Referring now to FIG. 2, controller 74 has a first and fixed frequency reference (crystal clock) 80 having a piezoelectric sensor (not shown), preferably in the form of an AT cut quartz crystal plate, employed to form a resonant vibratory device at a frequency of approximately 5.00.01% MHz. The crystal clock 80 is connected to the input of a first programmable frequency divider 82 by a conductor 98. Programming of the frequency divider 82 may be supplied by a software routine residing in the main controller for the printer/copier or in a dedicated microprocessor (not shown). Thus, a programmable, binary number P is presented to the parallel input of the frequency divider 82 on a data bus 94. The output of the frequency divider 82 is presented to a first input of a frequency/phase comparator 84 by a conductor 100. Correspondingly, the output of frequency divider 82 is also presented as a photoconductive belt servo reference frequency to motor 26 of FIG. 1 via a conductor 112. The output of the frequency/phase comparator 84 is fed back to the input of a voltage controlled oscillator (VCO) 86 by a conductor 114.

VCO 86 forms a second and variable frequency reference. The output of VCO 86 is connected to the input of a second programmable frequency counter 90 by a conductor 102. Programming of the frequency counter 90 may also be supplied by a software routine residing in the main controller for the printer/copier or in a dedicated microprocessor (not shown). A programmable, binary n umber F is presented to the parallel input of the frequency divider 90 on a data bus 96. The output of frequency divider 90 is presented as a fuser drive servo reference frequency to motor 60 of FIG. 1 via a conductor 106. Correspondingly, the input of frequency divider 90 is also presented as an input to a fixed divide by N frequency divider 88 by a conductor 104. The output of the fixed frequency divider 88 is presented as a second input to the frequency/phase comparator 84 via conductor 108.

The crystal clock 80 (which provides the velocity control for the ROS discussed with reference to FIG. 1) may be required to be divided by a "P" value of 1005, at frequency divider 82, to produce a spatial bar pattern of 5.00 cycles per millimeter on the photoconductive belt 10. The spatial bar pattern is observed on the moving photoconductive belt 10 as a temporal frequency equal to 1,510 Hz. This indicates photoconductive belt 10 velocity of 302.000 millimeters per second.

With the fuser servo divider 90 set to divide by 2000 by data on bus 96, the transferred bar pattern on the support material exiting the fuser produces a spatial frequency of 1494.9 Hz. to indicate that the velocity of the fuser nip is:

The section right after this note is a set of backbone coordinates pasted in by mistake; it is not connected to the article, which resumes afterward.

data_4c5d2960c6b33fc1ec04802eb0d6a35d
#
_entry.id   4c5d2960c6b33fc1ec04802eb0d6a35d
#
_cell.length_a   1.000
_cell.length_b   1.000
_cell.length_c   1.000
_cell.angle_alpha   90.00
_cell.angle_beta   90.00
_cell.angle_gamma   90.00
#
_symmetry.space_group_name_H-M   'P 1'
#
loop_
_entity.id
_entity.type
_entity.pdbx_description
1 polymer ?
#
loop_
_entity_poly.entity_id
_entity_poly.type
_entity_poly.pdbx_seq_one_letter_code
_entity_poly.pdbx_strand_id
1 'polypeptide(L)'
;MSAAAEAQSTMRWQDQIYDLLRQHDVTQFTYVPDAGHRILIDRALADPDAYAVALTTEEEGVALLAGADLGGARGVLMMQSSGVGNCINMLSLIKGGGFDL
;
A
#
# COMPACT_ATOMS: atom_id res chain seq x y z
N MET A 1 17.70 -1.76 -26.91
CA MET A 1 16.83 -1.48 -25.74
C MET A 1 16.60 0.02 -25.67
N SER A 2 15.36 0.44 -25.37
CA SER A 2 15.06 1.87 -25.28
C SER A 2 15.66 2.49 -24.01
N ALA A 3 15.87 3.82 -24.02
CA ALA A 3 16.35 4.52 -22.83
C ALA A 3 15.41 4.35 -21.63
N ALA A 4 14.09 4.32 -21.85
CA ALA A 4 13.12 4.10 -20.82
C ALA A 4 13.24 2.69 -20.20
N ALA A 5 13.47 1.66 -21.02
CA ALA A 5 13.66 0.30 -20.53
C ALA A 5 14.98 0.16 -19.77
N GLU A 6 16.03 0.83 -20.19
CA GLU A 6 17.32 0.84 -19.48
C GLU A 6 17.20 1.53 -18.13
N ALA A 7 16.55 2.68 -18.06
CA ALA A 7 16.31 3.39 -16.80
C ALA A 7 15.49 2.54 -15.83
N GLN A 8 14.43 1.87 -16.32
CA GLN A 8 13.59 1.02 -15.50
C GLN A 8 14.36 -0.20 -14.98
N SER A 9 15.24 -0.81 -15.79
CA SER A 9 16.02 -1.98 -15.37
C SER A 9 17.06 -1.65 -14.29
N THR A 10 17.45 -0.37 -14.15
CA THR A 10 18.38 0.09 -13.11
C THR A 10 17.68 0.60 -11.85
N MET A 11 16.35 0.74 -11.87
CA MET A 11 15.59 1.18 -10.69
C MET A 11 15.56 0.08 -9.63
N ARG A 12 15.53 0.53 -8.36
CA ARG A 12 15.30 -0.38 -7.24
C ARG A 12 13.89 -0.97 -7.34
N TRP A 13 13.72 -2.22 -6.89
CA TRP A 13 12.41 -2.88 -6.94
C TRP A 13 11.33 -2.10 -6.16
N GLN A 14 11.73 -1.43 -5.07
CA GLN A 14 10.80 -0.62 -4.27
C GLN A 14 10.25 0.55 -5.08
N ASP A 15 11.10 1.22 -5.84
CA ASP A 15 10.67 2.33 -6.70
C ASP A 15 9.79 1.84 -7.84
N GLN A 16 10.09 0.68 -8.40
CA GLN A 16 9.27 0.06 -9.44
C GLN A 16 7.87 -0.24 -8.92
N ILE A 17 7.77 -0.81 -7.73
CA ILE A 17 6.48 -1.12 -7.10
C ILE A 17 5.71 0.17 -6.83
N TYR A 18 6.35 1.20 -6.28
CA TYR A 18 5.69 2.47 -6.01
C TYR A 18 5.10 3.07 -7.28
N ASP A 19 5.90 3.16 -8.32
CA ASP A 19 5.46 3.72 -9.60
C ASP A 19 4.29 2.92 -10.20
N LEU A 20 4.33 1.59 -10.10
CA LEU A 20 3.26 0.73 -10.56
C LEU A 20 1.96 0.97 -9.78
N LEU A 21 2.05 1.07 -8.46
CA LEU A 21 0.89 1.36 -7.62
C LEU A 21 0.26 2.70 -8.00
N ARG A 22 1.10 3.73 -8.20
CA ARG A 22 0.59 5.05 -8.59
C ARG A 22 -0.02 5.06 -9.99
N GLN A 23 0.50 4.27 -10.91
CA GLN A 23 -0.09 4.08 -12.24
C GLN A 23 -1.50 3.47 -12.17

VFN =0.990 VP/R 

This is slower than desired and may produce too large a paper buckle entering the fuser. The centered relationship that is desired for the velocity of the fuser nip is:

VFN =0.997 VP/R 

To change the velocity of the fuser nip, the value of "F" must be reset to a new value such that:

F=(0.9900.997)(2000)=1986.

If the crystal clock 80 is oscillating at a frequency equal to 4.99975 Mhz. and the value of "P" on data bus 94 is 1005, the first input of frequency/phase comparator 84 as well as the photoconductive belt servo reference frequency to motor 26 of FIG. 1 will be 4.97488 Khz. The VCO 86 will then produce a frequency of 4.974876 MHz. and the fuser drive servo reference frequency to motor 60 of FIG. 1 will be 2.504973 Khz.

Values for "P" and "F" can be checked and reset at any time by software routines residing in the main controller for the printer/copier or in a dedicated microprocessor (not shown).

In recapitulation, it is clear that the apparatus of the present invention includes a controller for measuring the velocity differential between a first and second drive to drive copy sheets at a velocity lower than the velocity at which the first drive drives the copy sheets. The controller is in communication with both the photoconductive belt driven by the first drive, and the fuser roll driven by the second drive to maintain the velocity of the copy sheet with that of the photoconductive belt. The velocity is maintained at a selected relationship.

It is, therefore, evident that there has been provided, in accordance with the present invention, a sheet transport system that fully satisfies the aims and advantages of the invention as hereinabove set forth. While the invention has been described in conjunction with a preferred embodiment thereof, it is evident that many alternatives, modifications, and variations may be apparent to those skilled in the art. Accordingly, it is intended to embrace all such alternatives, modifications, and variations as are within the broad scope and spirit of the appended claims.

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Referenced by
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US5694638 *Jul 12, 1996Dec 2, 1997Ricoh Company, Ltd.Image generating device
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Classifications
U.S. Classification399/322, 399/328
International ClassificationG03G15/00, G03G15/20
Cooperative ClassificationG03G15/657, G03G2215/00603, G03G2215/00413, G03G15/2064
European ClassificationG03G15/65M4, G03G15/20H2P